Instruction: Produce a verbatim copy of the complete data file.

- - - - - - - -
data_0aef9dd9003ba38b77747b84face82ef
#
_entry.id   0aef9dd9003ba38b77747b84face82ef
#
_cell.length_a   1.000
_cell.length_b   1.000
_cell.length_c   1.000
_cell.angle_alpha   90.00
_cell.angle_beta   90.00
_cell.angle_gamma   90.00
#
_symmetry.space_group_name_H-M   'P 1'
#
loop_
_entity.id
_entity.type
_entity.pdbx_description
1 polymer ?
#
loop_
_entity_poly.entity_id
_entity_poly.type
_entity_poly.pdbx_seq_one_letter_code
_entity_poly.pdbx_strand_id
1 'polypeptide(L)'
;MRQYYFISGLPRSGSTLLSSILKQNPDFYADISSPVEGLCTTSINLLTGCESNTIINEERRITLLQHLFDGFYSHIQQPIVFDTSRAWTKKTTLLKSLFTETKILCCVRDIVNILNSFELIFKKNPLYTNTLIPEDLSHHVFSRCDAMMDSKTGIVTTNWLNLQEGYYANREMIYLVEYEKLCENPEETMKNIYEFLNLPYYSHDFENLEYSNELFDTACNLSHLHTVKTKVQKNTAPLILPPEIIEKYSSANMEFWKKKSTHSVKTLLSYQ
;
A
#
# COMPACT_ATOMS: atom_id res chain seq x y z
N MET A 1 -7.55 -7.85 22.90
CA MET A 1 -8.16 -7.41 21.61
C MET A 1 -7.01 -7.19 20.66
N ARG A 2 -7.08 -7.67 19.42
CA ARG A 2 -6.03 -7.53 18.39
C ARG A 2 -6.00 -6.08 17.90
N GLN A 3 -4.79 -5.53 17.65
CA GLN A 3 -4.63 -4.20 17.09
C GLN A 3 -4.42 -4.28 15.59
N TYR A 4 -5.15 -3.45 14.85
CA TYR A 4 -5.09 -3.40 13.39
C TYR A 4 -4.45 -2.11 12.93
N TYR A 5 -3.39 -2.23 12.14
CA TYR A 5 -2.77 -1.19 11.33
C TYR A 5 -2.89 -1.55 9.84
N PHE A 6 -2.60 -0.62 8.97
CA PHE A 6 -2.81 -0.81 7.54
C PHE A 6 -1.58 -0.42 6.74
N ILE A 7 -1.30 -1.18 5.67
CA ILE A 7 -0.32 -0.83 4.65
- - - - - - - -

data_0aef9dd9003ba38b77747b84face82ef
#
_entry.id   0aef9dd9003ba38b77747b84face82ef
#
_cell.length_a   1.000
_cell.length_b   1.000
_cell.length_c   1.000
_cell.angle_alpha   90.00
_cell.angle_beta   90.00
_cell.angle_gamma   90.00
#
_symmetry.space_group_name_H-M   'P 1'
#
loop_
_entity.id
_entity.type
_entity.pdbx_description
1 polymer ?
#
loop_
_entity_poly.entity_id
_entity_poly.type
_entity_poly.pdbx_seq_one_letter_code
_entity_poly.pdbx_strand_id
1 'polypeptide(L)'
;MRQYYFISGLPRSGSTLLSSILKQNPDFYADISSPVEGLCTTSINLLTGCESNTIINEERRITLLQHLFDGFYSHIQQPIVFDTSRAWTKKTTLLKSLFTETKILCCVRDIVNILNSFELIFKKNPLYTNTLIPEDLSHHVFSRCDAMMDSKTGIVTTNWLNLQEGYYANREMIYLVEYEKLCENPEETMKNIYEFLNLPYYSHDFENLEYSNELFDTACNLSHLHTVKTKVQKNTAPLILPPEIIEKYSSANMEFWKKKSTHSVKTLLSYQ
;
A
#
# COMPACT_ATOMS: atom_id res chain seq x y z
N MET A 1 -7.55 -7.85 22.90
CA MET A 1 -8.16 -7.41 21.61
C MET A 1 -7.01 -7.19 20.66
N ARG A 2 -7.08 -7.67 19.42
CA ARG A 2 -6.03 -7.53 18.39
C ARG A 2 -6.00 -6.08 17.90
N GLN A 3 -4.79 -5.53 17.65
CA GLN A 3 -4.63 -4.20 17.09
C GLN A 3 -4.42 -4.28 15.59
N TYR A 4 -5.15 -3.45 14.85
CA TYR A 4 -5.09 -3.40 13.39
C TYR A 4 -4.45 -2.11 12.93
N TYR A 5 -3.39 -2.23 12.14
CA TYR A 5 -2.77 -1.19 11.33
C TYR A 5 -2.89 -1.55 9.84
N PHE A 6 -2.60 -0.62 8.97
CA PHE A 6 -2.81 -0.81 7.54
C PHE A 6 -1.58 -0.42 6.74
N ILE A 7 -1.30 -1.18 5.67
CA ILE A 7 -0.32 -0.83 4.65